If you are considering filing for either Chapter 7 or Chapter 13 bankruptcy in Nevada, there are some exemptions specific to the state that you should be aware of. Although bankruptcy is largely governed by federal law, some exemptions and information are available on a state-by-state basis. Furthermore, while many exemptions are available across states, the maximum amount of the exemption is often determined by the specific state jurisdiction. These figures are updated by the state periodically. Here are three important exemptions you should learn about before filing for bankruptcy in Nevada.
1. The Nevada homestead exemption
For those filing for bankruptcy in the state of Nevada, the homestead exemption allows you to protect up to $550,000 of equity in your home. Different states provide different degrees of protection. While some states measure the exemption by acreage limitations, Nevada protects property up to a specified value.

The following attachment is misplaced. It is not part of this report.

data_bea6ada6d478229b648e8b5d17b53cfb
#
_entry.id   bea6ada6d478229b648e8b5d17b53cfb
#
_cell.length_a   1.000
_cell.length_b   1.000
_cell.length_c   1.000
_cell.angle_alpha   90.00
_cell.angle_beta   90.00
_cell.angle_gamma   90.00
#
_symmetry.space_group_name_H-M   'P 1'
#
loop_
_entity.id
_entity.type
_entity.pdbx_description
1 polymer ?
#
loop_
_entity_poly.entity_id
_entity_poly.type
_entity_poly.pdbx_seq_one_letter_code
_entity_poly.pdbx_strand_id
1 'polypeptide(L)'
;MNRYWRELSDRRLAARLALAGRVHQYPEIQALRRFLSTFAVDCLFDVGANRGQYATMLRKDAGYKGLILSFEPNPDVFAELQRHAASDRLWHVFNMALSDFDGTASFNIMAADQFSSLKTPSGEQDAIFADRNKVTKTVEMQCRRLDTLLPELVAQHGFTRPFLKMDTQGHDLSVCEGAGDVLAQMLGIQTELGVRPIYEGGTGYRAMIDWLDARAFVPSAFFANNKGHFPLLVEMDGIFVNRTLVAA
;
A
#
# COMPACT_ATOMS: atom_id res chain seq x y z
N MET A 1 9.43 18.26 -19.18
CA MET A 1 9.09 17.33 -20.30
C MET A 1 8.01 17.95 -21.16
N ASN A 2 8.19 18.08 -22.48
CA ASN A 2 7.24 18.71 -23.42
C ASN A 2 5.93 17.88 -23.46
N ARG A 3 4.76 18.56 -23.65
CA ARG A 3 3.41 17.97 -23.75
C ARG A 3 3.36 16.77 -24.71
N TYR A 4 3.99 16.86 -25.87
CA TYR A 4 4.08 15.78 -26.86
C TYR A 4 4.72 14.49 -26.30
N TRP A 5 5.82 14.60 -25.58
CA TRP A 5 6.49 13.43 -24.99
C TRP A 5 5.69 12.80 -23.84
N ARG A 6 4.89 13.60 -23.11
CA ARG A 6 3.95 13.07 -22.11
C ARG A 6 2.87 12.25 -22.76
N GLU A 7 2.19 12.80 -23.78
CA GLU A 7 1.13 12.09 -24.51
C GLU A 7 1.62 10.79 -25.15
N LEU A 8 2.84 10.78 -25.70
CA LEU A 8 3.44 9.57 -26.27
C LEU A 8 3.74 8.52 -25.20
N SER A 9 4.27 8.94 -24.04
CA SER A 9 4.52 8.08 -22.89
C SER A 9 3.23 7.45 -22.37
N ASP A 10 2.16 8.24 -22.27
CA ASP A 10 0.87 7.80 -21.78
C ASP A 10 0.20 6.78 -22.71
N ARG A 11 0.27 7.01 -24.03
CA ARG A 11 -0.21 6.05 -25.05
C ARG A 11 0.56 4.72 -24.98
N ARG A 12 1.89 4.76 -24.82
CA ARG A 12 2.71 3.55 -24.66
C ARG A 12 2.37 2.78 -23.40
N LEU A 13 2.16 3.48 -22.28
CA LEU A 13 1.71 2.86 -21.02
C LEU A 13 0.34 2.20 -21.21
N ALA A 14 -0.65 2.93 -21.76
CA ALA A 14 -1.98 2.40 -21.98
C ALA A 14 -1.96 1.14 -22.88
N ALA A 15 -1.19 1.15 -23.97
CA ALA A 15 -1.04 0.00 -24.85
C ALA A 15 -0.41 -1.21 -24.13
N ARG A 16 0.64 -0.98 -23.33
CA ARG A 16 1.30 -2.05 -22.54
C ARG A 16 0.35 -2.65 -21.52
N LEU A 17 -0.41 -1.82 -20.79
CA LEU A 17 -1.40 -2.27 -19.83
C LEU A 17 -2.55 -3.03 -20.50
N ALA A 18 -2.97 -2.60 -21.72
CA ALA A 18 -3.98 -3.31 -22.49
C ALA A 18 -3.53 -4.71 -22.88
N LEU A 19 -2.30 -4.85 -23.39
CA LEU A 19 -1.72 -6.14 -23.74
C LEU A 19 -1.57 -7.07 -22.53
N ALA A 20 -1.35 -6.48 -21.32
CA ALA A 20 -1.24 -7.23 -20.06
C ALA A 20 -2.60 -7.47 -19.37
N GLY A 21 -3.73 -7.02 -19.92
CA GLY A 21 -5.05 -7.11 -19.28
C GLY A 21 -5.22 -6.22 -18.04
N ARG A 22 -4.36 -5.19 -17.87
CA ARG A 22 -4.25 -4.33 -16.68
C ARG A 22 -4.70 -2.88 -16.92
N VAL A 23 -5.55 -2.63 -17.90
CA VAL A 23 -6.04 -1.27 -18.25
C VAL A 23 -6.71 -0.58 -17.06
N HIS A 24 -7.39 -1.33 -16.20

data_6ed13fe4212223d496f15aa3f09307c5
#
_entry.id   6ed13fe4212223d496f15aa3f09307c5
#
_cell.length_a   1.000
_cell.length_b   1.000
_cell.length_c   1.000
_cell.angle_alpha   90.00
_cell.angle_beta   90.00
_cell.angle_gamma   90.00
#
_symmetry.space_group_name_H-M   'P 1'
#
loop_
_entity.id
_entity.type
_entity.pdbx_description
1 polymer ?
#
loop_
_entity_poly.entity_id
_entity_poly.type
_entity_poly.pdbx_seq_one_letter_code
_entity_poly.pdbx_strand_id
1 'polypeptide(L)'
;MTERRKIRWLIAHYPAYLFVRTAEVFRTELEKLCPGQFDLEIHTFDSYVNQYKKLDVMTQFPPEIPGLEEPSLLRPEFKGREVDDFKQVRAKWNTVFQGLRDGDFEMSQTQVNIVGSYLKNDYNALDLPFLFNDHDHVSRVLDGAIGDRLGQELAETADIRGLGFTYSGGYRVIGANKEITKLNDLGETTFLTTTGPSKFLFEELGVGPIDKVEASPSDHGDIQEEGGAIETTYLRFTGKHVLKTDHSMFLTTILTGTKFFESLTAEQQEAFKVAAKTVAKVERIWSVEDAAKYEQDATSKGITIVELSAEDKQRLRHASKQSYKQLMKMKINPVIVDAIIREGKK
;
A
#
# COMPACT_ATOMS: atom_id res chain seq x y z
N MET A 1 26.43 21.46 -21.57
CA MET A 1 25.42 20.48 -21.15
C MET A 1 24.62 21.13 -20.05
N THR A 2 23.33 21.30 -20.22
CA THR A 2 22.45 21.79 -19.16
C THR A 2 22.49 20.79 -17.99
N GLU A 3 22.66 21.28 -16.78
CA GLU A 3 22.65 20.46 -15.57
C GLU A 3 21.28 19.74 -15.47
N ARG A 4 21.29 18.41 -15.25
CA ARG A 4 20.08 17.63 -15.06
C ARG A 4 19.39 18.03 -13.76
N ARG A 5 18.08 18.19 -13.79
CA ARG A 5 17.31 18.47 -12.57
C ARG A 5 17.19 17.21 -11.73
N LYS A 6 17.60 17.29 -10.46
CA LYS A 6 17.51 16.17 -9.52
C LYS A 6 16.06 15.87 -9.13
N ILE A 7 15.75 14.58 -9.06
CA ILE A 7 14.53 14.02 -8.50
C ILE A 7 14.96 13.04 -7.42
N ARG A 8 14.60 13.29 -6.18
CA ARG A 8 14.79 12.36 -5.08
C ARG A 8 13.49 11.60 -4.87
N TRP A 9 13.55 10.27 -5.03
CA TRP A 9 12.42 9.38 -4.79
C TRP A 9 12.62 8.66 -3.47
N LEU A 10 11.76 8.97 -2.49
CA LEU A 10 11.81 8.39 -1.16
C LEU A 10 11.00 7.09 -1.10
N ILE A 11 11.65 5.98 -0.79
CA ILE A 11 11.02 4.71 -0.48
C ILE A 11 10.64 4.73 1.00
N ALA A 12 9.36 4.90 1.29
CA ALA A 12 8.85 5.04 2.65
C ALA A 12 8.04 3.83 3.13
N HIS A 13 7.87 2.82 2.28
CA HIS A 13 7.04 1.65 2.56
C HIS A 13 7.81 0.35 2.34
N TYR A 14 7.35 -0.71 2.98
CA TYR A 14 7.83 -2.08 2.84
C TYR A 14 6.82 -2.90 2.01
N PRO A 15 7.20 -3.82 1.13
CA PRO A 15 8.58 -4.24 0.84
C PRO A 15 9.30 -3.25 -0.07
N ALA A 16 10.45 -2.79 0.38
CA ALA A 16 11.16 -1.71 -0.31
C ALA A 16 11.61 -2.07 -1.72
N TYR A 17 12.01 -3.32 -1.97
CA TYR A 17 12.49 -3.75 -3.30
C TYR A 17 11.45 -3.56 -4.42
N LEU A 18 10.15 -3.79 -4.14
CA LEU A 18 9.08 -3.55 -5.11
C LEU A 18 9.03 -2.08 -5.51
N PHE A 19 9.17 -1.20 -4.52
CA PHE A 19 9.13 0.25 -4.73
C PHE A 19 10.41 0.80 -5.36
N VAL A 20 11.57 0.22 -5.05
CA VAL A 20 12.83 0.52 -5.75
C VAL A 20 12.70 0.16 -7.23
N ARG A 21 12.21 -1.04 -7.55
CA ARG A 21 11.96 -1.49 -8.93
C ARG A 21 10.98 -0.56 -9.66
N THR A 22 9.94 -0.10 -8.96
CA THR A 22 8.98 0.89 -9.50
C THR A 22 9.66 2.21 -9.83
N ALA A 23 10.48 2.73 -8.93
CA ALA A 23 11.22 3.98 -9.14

2. The Nevada motor vehicle exemption
This exemption allows you to protect a maximum of $15,000 of equity in your car, truck, van or other vehicle. The Nevada motor vehicle exemption may enable you to claim even more if you are married and filing jointly, or if your car is equipped for a disability.
3. Nevada exemptions for married couples
Married couples who file for a joint bankruptcy in Nevada can “double” their exemption amounts. This means you and your spouse can each claim the full exemption amount for any property belonging to both of you, such as your home. Keep in mind that this exemption can only be claimed to protect property that both of you own.
Nevada updates its exemption figures periodically, so make sure you get the correct figures when you are estimating your exemptions. Verify the current exemption values by looking up the Nevada Revised Statutes on the Nevada Legislature website. For more information about Nevada bankruptcy, consider talking to Las Vegas bankruptcy lawyer Anthony Deluca.